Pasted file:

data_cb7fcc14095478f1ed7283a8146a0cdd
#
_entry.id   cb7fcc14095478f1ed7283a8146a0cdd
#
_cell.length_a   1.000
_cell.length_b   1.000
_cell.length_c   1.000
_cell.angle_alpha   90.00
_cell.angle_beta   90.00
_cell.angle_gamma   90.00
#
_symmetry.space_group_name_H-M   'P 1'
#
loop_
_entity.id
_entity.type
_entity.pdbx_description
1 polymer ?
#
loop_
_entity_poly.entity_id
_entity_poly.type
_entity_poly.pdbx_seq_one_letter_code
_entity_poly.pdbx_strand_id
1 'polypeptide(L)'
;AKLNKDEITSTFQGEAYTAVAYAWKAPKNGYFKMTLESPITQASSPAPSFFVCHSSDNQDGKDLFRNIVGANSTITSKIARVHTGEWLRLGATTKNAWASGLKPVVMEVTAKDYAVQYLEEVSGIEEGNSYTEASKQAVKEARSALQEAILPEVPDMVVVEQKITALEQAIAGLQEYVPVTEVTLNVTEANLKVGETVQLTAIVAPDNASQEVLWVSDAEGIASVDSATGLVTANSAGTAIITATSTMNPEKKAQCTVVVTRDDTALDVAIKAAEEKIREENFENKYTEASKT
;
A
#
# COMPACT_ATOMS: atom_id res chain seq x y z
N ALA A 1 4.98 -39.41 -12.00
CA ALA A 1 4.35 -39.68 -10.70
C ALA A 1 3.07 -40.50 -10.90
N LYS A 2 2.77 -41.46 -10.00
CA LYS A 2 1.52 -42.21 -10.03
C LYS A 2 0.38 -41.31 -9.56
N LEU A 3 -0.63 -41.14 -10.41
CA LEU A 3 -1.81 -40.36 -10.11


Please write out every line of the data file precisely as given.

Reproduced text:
data_cb7fcc14095478f1ed7283a8146a0cdd
#
_entry.id   cb7fcc14095478f1ed7283a8146a0cdd
#
_cell.length_a   1.000
_cell.length_b   1.000
_cell.length_c   1.000
_cell.angle_alpha   90.00
_cell.angle_beta   90.00
_cell.angle_gamma   90.00
#
_symmetry.space_group_name_H-M   'P 1'
#
loop_
_entity.id
_entity.type
_entity.pdbx_description
1 polymer ?
#
loop_
_entity_poly.entity_id
_entity_poly.type
_entity_poly.pdbx_seq_one_letter_code
_entity_poly.pdbx_strand_id
1 'polypeptide(L)'
;AKLNKDEITSTFQGEAYTAVAYAWKAPKNGYFKMTLESPITQASSPAPSFFVCHSSDNQDGKDLFRNIVGANSTITSKIARVHTGEWLRLGATTKNAWASGLKPVVMEVTAKDYAVQYLEEVSGIEEGNSYTEASKQAVKEARSALQEAILPEVPDMVVVEQKITALEQAIAGLQEYVPVTEVTLNVTEANLKVGETVQLTAIVAPDNASQEVLWVSDAEGIASVDSATGLVTANSAGTAIITATSTMNPEKKAQCTVVVTRDDTALDVAIKAAEEKIREENFENKYTEASKT
;
A
#
# COMPACT_ATOMS: atom_id res chain seq x y z
N ALA A 1 4.98 -39.41 -12.00
CA ALA A 1 4.35 -39.68 -10.70
C ALA A 1 3.07 -40.50 -10.90
N LYS A 2 2.77 -41.46 -10.00
CA LYS A 2 1.52 -42.21 -10.03
C LYS A 2 0.38 -41.31 -9.56
N LEU A 3 -0.63 -41.14 -10.41
CA LEU A 3 -1.81 -40.36 -10.11